The director of the Festival of British Youth Orchestras leaves today after 24 years. She talks to Kenny Mathieson
Carol Main ends her 24-year reign as director of the Festival of British Youth Orchestras today, as she stands down from the role she created. Over the years she has presided over its growth, making the festival an international event based in two cities, Edinburgh and Glasgow.
She is also leaving her position as director of the National Association of Youth Orchestras, which organises the festival.
The opportunity to expand her part-time work as director of Live Music Now Scotland, an organisation which sends young musicians into schools and community venues, to a full-time post was the catalyst for her decision.
Carol, who is from Kirkcaldy, had just graduated from Edinburgh University with a degree in English and music when she became the first employee of NAYO in 1979. She was charged with setting up the youth orchestras festival and launched the first one in Edinburgh's Central Hall in 1980 with an ambitious programme of 24 concerts spread over three weeks, concurrent with the Edinburgh International Festival.
"In my letter of resignation I told the chairman that there are things I did then that I wouldn't have been brave enough to try now. I think there was a different spirit then," says Carol. "I don't know that a 20-year-old would take that on now, but there was a different attitude to wanting to make things happen then. And of course, I didn't know any better."
The festival quickly became established as a major event in the youth music calendar. Initially it drew a better response from schools in England rather than in Scotland, but they quickly came on board and most regions of Scotland are now routinely represented.
Carol, who played in the Fife Youth Orchestra, is a passionate advocate of the quality of performances from these orchestras and has worked hard to introduce them to young audiences.
The festival took an important step forward in 1985 with the first of a stream of orchestras from outside the UK and the introduction of a policy of free admission for children and young people.
The second expansion came in 1988, when a confluence of circumstances led to the launch of a Glasgow festival.
"It was the year of the Garden Festival, which was organised by Michael Dale, who had been director of the Edinburgh Festival Fringe. He thought it would be good to have an orchestra coming to the festival. It was also the year that the Royal Scottish Academy of Music and Drama was opening its new building and the city had been designated European City of Culture for 1990.
"We did do one or two concerts at the Garden Festival, but also started the series of concerts at the RSAMD. We were fortunate to get a significant two-year sponsorship from British Aerospace; it was good for us to get established before the Year of Culture."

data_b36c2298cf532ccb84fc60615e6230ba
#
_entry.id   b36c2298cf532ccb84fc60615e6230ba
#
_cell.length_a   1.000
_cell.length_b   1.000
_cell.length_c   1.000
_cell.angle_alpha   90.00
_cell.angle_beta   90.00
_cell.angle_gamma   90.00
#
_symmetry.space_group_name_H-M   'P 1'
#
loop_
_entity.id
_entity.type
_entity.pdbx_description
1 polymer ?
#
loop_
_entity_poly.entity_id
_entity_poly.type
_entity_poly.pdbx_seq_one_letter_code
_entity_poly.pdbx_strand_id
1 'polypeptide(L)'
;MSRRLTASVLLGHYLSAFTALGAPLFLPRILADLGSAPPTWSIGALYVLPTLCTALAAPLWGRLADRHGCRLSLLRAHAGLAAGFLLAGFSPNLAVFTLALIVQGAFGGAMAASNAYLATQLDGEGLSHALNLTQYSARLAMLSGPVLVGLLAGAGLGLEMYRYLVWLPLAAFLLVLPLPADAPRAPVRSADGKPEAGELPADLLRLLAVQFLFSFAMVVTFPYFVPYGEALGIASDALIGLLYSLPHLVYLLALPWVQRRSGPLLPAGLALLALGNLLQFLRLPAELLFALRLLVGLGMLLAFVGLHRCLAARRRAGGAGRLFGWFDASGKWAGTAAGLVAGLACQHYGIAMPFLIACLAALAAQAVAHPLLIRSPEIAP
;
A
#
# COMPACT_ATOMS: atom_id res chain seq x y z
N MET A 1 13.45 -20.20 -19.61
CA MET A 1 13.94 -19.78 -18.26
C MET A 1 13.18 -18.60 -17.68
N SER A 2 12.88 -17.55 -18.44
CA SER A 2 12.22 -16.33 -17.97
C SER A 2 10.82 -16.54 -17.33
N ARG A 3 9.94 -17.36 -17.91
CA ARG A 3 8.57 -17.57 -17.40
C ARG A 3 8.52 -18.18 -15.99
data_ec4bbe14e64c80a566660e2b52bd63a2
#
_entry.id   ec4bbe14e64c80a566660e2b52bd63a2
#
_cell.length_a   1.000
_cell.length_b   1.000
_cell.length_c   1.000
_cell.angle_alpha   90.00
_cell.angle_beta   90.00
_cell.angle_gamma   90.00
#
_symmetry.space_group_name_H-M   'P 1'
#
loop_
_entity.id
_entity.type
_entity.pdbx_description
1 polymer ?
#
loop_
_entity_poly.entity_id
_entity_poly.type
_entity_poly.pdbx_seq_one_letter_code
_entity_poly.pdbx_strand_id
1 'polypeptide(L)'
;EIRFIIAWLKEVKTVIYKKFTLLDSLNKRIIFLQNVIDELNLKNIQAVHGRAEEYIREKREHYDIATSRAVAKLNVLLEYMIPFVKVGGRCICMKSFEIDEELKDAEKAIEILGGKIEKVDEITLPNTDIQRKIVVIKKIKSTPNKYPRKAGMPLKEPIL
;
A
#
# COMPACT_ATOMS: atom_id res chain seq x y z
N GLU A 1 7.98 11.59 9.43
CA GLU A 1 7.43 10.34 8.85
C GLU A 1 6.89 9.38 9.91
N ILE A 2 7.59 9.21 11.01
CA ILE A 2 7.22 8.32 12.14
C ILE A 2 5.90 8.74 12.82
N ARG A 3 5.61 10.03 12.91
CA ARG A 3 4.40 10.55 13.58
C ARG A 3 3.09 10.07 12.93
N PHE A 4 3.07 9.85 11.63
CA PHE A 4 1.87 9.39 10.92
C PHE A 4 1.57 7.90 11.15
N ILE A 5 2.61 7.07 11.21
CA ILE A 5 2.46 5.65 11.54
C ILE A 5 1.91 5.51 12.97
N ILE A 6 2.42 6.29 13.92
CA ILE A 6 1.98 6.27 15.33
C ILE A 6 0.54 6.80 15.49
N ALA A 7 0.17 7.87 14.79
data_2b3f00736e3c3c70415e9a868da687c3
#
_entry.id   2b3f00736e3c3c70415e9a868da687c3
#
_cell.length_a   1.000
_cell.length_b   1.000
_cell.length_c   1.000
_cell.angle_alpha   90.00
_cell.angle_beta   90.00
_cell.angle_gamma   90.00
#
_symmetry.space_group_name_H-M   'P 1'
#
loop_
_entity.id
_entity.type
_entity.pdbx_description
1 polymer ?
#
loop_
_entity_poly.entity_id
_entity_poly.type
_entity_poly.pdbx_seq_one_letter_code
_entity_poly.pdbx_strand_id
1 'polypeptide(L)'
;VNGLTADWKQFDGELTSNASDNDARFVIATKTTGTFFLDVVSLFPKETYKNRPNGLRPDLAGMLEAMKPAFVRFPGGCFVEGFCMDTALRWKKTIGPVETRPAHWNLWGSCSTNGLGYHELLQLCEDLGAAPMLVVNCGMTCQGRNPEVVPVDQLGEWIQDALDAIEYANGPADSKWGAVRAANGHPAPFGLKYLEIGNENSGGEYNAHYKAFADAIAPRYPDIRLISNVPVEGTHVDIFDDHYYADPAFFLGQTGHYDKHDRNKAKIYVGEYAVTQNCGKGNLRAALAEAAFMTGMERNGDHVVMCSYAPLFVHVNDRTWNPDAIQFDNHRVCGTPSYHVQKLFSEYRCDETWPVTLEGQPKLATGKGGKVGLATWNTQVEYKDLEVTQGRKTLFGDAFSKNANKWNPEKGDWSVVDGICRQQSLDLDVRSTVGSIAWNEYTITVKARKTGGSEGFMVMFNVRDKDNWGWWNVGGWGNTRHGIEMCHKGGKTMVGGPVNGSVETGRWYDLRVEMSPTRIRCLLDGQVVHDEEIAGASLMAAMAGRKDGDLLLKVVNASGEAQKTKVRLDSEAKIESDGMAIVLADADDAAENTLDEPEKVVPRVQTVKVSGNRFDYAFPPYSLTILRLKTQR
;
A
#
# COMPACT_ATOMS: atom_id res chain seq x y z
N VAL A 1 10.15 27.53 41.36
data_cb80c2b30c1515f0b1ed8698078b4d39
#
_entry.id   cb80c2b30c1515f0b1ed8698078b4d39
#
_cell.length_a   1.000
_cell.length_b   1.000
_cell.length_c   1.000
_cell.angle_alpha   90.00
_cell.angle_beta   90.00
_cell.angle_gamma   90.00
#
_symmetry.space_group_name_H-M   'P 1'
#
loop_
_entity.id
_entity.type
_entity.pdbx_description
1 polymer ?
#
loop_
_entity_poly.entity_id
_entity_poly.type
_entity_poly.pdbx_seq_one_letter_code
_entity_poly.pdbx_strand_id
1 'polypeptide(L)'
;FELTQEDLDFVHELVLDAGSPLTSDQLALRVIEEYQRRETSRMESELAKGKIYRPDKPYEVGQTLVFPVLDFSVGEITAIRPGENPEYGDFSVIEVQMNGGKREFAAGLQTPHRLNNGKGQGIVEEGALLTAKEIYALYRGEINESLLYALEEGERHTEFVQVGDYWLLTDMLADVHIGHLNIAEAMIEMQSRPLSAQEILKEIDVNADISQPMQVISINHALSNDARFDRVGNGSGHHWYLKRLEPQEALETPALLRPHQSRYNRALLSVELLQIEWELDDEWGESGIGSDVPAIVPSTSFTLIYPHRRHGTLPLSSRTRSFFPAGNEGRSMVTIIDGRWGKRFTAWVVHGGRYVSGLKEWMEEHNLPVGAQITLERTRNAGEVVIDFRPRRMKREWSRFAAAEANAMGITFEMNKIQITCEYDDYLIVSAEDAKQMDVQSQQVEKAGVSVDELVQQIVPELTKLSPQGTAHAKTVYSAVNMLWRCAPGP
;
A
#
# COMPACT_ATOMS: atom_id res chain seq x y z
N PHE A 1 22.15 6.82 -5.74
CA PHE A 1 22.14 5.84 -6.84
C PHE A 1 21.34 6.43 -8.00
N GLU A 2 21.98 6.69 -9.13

In 1988, 57 concerts were performed across the two cities.
Next year will see the 25th anniversary of the youth orchestras festival, and Carol acknowledges that she was tempted to stay on for that landmark.
She believes the new director - who has yet to be appointed - will inherit a strong position. "I'm happy that there is a good funding structure in place now," she says.
"Before I knew I would be leaving, I had applied to the Scottish Arts Council for funding to set up a Festival of Youth Choirs which would be integrated into the youth orchestras festival. NAYO recently heard that we have the money for that, which will be another significant development for my successor to take on.
"I made a successful application for money to appoint a fund-raiser for NAYO, so that will help too," she says.
Carol cites fund-raising as one of the big challenges of the job of festival director, along with the logistics of organising so many orchestras into a three-week period during the school holidays.
Balancing the needs of the overall NAYO membership with the specific demands of the festival is also an issue.
The problem for Carol was that the work was barely containable in the hours of a part-time job. Much the same applied to her other main job, as director of Live Music Now Scotland. (She is also a freelance writer and music critic.) "The NAYO post was really a full-time job, and while I was containing Live Music Now in half-time as well, it was bursting at the seams. There were a number of things that were ripe for development but we did not have time or finances to address them.
"Out of the blue funds became available from the Scottish Arts Council to make the director's post at Live Music Now Scotland a full-time one, which is what it needs. I decided to take that very exciting opportunity and I'm looking forward to that challenge."